Sunday, March 27, 2011

Sodium Ascorbate, SALS 12

I have recently added Sodium ascorbate powder to my arsenal.

Sodium ascorbate is what is said to be the net result of the chemical reaction that takes place when we mix Di-Sodium carbonate with vitamin C  (Na2 CO3 + ascorbic acid).
It is said that sodium ascorbate is the (most) active developing agent in all the coffenol C recipes.

Since I have that on hand, and haven't really tried it, save for an experiment that failed (yes I will write up my failures also, not afraid of that, so that others can learn from what I have failed), I decided it was time to try this out.

But what recipe? I haven't seen much other than discouragement, and wrnings that this does not work. I was told it was a waste of time, on Sites that waste endless amounts of time discussing coffe......

I want something simple, of ingredients I have in the house, save for the sodium ascorbate thast was ordered 100% pure powder from the pharmacy, where others get their life-saving medicines.

So... I have washing soda (Na2CO3), i have lye, in the form of little pearls (NaOH), the first is a medium base, with a pH around 12 in a 1M solution, the other is a very strong base, with a pH around 14 in a 1M solution, thats a difference of 1:100.....

Na2CO3  molecular weight ca 106g;  1M solution = 106 g/litre
NaOH  molecular weight ca 40g;        1M solution = 40 g/litre

I want a little weaker mix to take down pH and hence activity.

A mixture of
NaOH        0.01 M
Na2CO3    0.05 M  calculates out to a pH of ca 12.0  that is a good, robust pH, which should faciliate dev. agent activity.

So my tenative, experimental recipe will be :

SALS 12 :

Water 500ml
Lye pearls (NaOH)             : 0.4 gram
Washing soda (Na2CO3)   : 5.3 gram
Potassium bromide KBr    : 15ml   10% solution
Sodium ascorbate powder  : 15 gram
Water to 1000ml

* note I added 1,5 gram KBr to the recipe in order to avoid chem. fogging.

I have 2 films ready, exposed identically in two Canon IX Lite bodies at the same time under identical light. I develop my C41 APS films myself in an adapted tank, it is fun and it frees me from the 1-hour lab, that has been detoriating over the last few years....

I intend to do both in this developer, since that puts this experiment in comparison with my other work with Cofenol C-M and C-L and since I have two identical films, it should allow me to get two datapoints on activity and development times.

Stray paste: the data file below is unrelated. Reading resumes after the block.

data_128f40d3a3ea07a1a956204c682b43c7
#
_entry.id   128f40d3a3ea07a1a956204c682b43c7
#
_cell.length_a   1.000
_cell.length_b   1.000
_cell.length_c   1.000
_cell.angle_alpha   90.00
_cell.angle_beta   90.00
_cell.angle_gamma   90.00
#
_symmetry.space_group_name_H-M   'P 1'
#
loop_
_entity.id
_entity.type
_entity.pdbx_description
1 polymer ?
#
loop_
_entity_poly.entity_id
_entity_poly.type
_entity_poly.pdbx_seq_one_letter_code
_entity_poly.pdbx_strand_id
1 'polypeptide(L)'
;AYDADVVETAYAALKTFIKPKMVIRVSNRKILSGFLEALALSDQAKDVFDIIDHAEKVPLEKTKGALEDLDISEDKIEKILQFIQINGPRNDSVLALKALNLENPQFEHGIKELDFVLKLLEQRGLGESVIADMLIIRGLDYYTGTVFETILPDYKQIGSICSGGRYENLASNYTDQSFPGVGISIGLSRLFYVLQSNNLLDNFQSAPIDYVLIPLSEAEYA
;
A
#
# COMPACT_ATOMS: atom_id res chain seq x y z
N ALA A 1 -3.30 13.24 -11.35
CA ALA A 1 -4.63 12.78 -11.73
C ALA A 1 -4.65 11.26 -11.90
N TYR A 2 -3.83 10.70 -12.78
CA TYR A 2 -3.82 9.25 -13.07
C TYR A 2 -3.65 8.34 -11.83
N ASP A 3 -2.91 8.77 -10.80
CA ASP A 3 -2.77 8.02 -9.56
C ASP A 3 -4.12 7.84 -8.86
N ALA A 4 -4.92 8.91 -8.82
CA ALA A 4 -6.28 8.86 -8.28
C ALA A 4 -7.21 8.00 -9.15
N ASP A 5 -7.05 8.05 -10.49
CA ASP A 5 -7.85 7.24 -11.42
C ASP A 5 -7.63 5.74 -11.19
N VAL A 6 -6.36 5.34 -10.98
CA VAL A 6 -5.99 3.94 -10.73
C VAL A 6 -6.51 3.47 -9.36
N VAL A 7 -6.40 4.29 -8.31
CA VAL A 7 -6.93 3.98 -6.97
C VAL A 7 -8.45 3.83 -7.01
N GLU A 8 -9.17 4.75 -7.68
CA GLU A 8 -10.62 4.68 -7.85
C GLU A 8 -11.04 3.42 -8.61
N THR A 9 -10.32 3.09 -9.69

Initially I view this proposed developer as a developer that will keep in a closed bottle, almost like D-76, and that needs to have the development times adjusted as more and more films are developed, just like D-76.

My starting point will be 16 minutes @ 20 degree centigrade, standard agitation regime.

Developer now mixed with no problems, ready to start experiment.
Film is Kodak Advantix Ultra, APS C41 film, 25 exp.

First result : very thin, barely scanable negatives.  I gave it extra agitation also, still just a few barely useable negatives.  Need to find my thinking cap.....

Pictures  when the film dries by tomorrow the soonest.

Descision: I just will up the pH in this mix, as it is I need to at least increase dev. time 4-fold, and maybe go for 60min to 70 min time and stand development.


Water 500ml
Lye pearls (NaOH)             : 4.0 gram
Washing soda (Na2CO3)   : 10.6 gram
Potassium bromide KBr    : 15ml   10% solution
Sodium ascorbate powder  : 15 gram
Water to 1000ml

pH is now around 13.0 - up a full pH unit.

To make this easy I just added 3.6 gram NaOH and another 5.3 gram to the developer and will try the nest film tomorrow with a dev. time of 20 minutes @ 20 C, extra agitation.

And it works!

I developed a 25 exp roll of Agfa APS Star 200 today in the revised SALS13 brew.
Did an educated guess (guesstimate) on the development time and was very tense when I did brak open the tank!

Development time 32 minutes plus 1 minute extra for the roll developed in the brew yesterday.  Yesterday the brew turned a little yellow (slight yellow thinge in the fresh mixed brew) after I fortificated the mix with extra lye and soda, elevating the pH to 13 or thereabouts, the mixture immediately got a deeper color.
Today after the second roll, I immediately spotted that *something had happened* inside the tank, the brew that got poured back in the storage bottle was definiteli getting a light brown color.

After normal fix in a rapidfixer, and normal wash (8 changes of water, plus two extra with two drops of detergent, should reach nearly archival quality) I got the film out, now hanging to dry. 

The base color on Agfa is a little deeper yellow-brown than Kodak, The negatives are strong and musty.  I'd say this was a complete success.

Also one could get way with about 3,5 gram per litre of Lye pearls alone, plus sodium ascorbate, with just a gram of sodium bromide, one cannot find a simpler developer.

If one changes sodium bromde with citric acid for fog control, the ingredients are not hard to find.

I will publish scans from both films in a separate instalment, so far I'm satisfied and will now go on using this litre until its exhausted, adjusting development times as I go along, have to run to make some exposures, trying out 1+ and 1- exposures to see the latitude.



  1. Ascorbate does work as a developer but in my experience not a very good one. pH does need to be high to activate it but the results were high fog. In my experiments I found ascorbate most useful as a superadditive pair with other developing agents (e.g. Phenidone, Metol, Catechol, p-Aminophenol, etc.) at a pH that's low enough not to activate the ascorbate itself. I'm curious to see your results.

  2. I will heed your advice and include KBr as well I always keep a bottle of 10% KBr here. Lasts for ever!